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About Zedy44

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  1. The RippleNet protects itself from volume-based network attacks (DoS/DDoS) through the burned drops required for on-ledger settlement, but if you go and infect the entire back-end node by node silently waiting until a majority ownership exists before colluding I don't see why a malware couldn't become malicious either via performance or straight up consensus transaction manipulation. I believe you would need to infect 80%+ of the network validators to manipulate consensus, which sounds unrealistic if the validators are properly decentralized globally and using proper UNL's. https://ripple.com/build/xrp-ledger-consensus-process/
  2. Eh...Stuxnet was a CIA/Mossad co-developed software attack on the Iranians and North Koreans that relied on several zero-day bugs between Windows and Siemens software. I'm not really sure blockchain could have saved the facilities hit by that worm (or more specifically the CIA and Mossad). Maybe implementing blockchain in SCADA-based systems could be used to thwart a middle-man attack. Maybe. If we are talking purely consensus among systems you could say such attacks are almost guaranteed to happen in the future where a majority % of nodes could be infected to the point where they silently compromise the network and only act once they have majority control. Or simply attacking a network to a point where enough nodes are left trustless where a more focused DoS attack can then occur on the remaining valid nodes to bring the network to it's knees.
  3. Yeah as "fast" as blockchain solutions appear they are quite slow when trying to implement them as a solution in a real-time software environment. We use a consensus algorithm to handle some of the background distributed scans and scrubbers in our storage platform, but it can't be used effectively within a front-end IO path without decimating the host response time performance. Maybe robots in a warehouse would be different, but what value does a blockchain solution bring to a warehouse full of robots? I see blockchain tech being valued mostly in the financial / legal / tax world due to public ledgers and immutable results. Smart contracts will also play a big role in integrating other sectors of business, but you still mostly need a desire to record something immutably and place value on having access to that data in a decentralized way.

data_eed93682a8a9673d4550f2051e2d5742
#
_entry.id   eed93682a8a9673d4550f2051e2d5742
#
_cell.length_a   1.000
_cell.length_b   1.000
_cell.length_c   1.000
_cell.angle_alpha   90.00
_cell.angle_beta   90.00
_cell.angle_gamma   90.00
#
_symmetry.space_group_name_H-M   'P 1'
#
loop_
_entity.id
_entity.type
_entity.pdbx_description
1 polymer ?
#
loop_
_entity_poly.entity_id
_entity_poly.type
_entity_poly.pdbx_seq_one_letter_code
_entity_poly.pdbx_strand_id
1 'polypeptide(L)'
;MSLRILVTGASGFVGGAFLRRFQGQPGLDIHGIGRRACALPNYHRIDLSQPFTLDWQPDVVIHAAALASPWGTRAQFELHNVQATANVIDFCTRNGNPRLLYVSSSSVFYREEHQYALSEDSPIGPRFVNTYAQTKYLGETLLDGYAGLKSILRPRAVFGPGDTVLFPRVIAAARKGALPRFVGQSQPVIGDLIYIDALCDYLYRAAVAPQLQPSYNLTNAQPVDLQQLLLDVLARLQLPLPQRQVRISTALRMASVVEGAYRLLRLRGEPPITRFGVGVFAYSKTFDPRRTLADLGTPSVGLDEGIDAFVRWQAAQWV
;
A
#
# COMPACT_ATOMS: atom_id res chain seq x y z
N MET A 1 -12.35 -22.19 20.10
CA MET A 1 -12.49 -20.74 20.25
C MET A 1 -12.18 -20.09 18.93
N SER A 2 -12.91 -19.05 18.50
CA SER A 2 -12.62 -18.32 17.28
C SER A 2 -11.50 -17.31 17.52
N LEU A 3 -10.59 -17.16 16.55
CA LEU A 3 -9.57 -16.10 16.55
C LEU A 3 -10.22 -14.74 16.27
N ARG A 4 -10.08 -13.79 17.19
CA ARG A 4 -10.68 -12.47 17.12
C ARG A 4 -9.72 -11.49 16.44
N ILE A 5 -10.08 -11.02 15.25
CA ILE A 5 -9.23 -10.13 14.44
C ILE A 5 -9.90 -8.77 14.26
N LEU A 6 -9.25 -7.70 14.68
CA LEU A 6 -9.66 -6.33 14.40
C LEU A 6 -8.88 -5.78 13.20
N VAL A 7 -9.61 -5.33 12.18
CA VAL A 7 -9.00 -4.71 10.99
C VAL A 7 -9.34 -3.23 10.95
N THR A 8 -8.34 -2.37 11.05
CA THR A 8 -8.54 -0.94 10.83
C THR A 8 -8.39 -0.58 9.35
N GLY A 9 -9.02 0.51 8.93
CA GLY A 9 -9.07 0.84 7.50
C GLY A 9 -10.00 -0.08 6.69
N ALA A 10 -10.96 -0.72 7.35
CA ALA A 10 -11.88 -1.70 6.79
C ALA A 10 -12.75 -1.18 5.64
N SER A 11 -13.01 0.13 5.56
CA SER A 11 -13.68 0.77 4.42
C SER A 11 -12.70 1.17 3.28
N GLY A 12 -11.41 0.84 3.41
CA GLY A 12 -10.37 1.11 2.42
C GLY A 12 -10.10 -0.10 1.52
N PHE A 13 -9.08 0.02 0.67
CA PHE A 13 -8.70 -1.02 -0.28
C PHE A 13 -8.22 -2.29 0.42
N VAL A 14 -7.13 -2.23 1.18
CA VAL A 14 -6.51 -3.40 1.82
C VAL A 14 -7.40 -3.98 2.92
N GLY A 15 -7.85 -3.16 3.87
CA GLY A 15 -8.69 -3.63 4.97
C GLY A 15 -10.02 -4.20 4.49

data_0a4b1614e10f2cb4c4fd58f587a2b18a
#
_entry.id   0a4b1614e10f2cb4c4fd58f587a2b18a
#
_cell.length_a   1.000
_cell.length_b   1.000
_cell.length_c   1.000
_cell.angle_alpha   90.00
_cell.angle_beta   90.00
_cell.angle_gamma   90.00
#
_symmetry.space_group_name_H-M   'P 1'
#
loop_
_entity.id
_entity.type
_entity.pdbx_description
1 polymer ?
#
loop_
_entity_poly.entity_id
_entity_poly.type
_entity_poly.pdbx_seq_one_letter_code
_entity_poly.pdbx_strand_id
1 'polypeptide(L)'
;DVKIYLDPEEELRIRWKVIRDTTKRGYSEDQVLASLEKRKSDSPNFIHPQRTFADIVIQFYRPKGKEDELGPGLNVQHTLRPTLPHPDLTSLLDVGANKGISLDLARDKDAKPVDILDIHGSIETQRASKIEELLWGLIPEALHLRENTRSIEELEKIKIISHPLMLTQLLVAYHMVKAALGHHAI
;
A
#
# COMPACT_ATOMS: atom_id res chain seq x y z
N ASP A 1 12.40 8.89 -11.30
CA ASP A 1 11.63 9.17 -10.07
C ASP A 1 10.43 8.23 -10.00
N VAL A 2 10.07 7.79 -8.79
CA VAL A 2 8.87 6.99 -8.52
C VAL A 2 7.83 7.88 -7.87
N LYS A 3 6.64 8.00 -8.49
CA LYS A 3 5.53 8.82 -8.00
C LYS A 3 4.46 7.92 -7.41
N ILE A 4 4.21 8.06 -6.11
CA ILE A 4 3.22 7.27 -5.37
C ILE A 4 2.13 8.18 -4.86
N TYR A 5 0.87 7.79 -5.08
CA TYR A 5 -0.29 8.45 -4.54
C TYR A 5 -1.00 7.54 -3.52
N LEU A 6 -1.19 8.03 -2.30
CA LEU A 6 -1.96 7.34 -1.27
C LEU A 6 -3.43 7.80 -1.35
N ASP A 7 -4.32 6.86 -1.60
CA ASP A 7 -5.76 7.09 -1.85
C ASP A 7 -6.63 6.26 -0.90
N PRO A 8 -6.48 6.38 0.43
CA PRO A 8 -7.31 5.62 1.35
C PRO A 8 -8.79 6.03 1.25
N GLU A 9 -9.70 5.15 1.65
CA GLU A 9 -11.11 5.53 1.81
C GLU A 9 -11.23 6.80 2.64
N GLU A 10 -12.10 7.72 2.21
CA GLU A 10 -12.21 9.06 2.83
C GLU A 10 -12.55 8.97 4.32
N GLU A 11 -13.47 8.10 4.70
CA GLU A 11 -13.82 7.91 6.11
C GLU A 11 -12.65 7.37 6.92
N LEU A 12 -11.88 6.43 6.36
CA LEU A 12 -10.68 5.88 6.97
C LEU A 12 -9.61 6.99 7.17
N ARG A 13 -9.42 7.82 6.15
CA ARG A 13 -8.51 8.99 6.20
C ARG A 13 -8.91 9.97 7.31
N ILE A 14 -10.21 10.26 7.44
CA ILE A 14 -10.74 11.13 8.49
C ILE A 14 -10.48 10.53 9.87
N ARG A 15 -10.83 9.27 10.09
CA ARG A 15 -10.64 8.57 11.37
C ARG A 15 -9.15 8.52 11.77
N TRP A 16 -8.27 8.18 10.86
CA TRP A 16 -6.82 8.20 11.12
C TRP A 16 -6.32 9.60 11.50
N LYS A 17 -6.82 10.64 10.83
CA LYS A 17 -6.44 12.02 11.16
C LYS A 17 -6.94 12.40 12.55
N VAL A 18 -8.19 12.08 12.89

4. Pipe dream IMHO. Also, what @CaligulazBaby mentions above is interesting. With the big push for tariffs and a potential trade war it might actually incentivize quicker adoption and piloting of XRP for businesses that deal in affected products between both countries. It could lead to quicker bank/FI adoption as those institutions lose business and profit from local company's doing less business with them. We might even be able to snag some of the actual businesses directly affected by tariffs if they felt they could stay competitive by cheapening their back-end when doing business with the US post-tariff.